RTL Deutschland is reconsidering the future of digital terrestrial broadcasting in view of the plans of the new German government.
In its coalition agreement, the thee parties, CDU, CSU and SPD, forming the new German government, have agreed to continue to earmark frequency spectrum for the continuation of DVB-T2 broadcasts in the country.
In a statement, RTL said that this signals more security for the future of DTT. At the beginning of 2013, RTL said one of the reasons for terminating its DVB-T distribution was the fact that there was too much political uncertainty about the future of digital terrestrial broadcasting.
The combined German media authorities DLM welcomed RTL’s statement. It’s chairman Jürgen Brautmeier said “DVB-T is along side cable and satellite an important way to distribute digital TV channels in high quality.” According to him, broadcasters must be sure that there will be a viable business model, also in the future, for the continuation of digital terrestrial distribution, “There is indeed a danger that frequency spectrum will be turned over to mobile operators after 2020.”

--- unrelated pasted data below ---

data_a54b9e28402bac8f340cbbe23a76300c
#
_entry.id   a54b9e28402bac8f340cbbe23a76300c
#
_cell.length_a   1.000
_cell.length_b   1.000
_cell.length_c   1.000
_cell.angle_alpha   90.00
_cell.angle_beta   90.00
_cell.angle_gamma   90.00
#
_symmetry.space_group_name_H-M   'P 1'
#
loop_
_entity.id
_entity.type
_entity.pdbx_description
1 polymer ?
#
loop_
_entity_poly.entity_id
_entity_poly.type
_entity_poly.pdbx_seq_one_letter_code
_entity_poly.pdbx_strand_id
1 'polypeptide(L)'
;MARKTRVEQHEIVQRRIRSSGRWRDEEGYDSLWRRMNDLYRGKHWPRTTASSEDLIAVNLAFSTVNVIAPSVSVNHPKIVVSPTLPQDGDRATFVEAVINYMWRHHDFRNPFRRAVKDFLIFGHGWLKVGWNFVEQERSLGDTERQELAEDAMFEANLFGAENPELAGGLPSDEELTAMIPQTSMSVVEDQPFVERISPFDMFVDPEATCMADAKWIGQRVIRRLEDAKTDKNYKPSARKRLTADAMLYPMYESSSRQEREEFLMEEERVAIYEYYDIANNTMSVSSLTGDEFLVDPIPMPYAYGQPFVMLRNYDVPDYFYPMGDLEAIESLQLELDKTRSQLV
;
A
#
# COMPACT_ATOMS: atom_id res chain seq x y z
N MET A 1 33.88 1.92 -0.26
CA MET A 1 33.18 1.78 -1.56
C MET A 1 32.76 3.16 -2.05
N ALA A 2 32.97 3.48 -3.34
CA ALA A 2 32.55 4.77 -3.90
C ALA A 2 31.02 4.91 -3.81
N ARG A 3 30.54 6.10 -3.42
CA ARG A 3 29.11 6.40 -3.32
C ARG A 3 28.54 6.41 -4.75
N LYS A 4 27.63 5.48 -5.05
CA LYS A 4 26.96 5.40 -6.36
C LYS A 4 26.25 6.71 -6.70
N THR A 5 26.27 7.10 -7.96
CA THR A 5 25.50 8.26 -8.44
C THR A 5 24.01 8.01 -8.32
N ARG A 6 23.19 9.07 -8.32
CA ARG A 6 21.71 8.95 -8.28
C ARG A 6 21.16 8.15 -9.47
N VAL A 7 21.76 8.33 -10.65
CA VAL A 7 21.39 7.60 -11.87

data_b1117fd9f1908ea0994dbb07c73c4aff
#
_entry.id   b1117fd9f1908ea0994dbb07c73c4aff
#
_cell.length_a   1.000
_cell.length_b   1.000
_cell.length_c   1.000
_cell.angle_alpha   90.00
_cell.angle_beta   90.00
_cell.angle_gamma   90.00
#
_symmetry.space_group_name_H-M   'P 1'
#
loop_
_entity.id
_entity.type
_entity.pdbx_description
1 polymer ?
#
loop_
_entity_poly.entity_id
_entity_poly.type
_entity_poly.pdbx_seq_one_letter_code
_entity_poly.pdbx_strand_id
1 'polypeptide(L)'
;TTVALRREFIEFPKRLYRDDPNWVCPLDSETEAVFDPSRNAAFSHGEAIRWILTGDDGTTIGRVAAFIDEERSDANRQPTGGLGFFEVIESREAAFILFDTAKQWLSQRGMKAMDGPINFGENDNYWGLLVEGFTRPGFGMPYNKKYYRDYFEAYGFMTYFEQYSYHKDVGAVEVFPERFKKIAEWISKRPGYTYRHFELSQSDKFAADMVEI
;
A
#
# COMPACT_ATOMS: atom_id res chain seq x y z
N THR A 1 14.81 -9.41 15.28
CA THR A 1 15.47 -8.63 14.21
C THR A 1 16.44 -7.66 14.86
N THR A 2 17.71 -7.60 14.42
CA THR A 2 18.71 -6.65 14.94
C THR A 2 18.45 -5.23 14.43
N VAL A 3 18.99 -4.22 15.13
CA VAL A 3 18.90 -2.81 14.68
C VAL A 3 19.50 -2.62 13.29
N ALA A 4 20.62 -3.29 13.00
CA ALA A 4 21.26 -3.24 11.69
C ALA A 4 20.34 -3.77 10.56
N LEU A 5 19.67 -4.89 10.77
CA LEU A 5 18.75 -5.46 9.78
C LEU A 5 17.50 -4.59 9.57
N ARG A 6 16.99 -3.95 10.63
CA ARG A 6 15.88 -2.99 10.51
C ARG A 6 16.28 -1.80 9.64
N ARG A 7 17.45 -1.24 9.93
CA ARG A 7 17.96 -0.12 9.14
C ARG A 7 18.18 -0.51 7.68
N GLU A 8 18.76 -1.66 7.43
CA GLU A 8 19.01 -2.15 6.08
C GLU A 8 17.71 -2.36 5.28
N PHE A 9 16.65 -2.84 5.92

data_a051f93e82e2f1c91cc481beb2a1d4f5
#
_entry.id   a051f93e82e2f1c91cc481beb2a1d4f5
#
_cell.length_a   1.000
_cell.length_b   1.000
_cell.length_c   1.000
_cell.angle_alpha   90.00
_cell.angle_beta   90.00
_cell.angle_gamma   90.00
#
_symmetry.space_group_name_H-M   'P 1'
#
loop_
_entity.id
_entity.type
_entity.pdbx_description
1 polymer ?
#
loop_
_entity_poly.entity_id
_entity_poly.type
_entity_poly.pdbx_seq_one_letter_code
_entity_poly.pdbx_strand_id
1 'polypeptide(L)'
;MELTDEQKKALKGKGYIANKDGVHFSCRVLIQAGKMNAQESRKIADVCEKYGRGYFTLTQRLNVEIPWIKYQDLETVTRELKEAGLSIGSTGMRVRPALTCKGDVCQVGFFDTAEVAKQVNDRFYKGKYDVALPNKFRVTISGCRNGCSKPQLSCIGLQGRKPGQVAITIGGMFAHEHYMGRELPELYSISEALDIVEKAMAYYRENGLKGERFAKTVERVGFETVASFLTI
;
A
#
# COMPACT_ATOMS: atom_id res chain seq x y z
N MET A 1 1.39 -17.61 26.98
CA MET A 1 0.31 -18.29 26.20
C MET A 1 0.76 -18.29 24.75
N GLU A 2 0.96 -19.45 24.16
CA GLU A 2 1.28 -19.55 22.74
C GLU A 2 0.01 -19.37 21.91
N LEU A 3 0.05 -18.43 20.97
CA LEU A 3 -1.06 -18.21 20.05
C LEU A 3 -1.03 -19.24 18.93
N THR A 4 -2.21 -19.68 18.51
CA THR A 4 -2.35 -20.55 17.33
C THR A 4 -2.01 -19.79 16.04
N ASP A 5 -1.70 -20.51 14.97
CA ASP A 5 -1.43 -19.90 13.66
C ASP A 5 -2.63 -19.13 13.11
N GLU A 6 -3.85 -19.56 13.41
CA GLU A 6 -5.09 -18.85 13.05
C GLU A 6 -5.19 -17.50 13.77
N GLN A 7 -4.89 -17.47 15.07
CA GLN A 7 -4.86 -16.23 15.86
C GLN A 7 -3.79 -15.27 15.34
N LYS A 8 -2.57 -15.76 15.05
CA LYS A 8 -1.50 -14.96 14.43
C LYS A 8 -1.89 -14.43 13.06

Dr. Tobias Schmid, head of media politics of RTL Deutschland. said in a statement, “After federal and state governments had failed in the past two years to provide the necessary security for us in planning for a continuation of the terrestrial television broadcasting, we welcome this clear signal of the policy makers. It is an important first step to evaluate this new distribution channel.”
“What we now need is a common and future-proof concept for all broadcasters with regards to digital terrestrial distribution. There needs not only be a viable business model, but also an especially modified competitive legal framework to give the local media industry the chance to help shape the dramatic technological upheavals in the interest of the market.”
The new coalition agreement of the government offers a good staring point. “It should be the first priority of the proposed federal-state working group to resolve the conflict between media regulation and competition law,” said Schmid.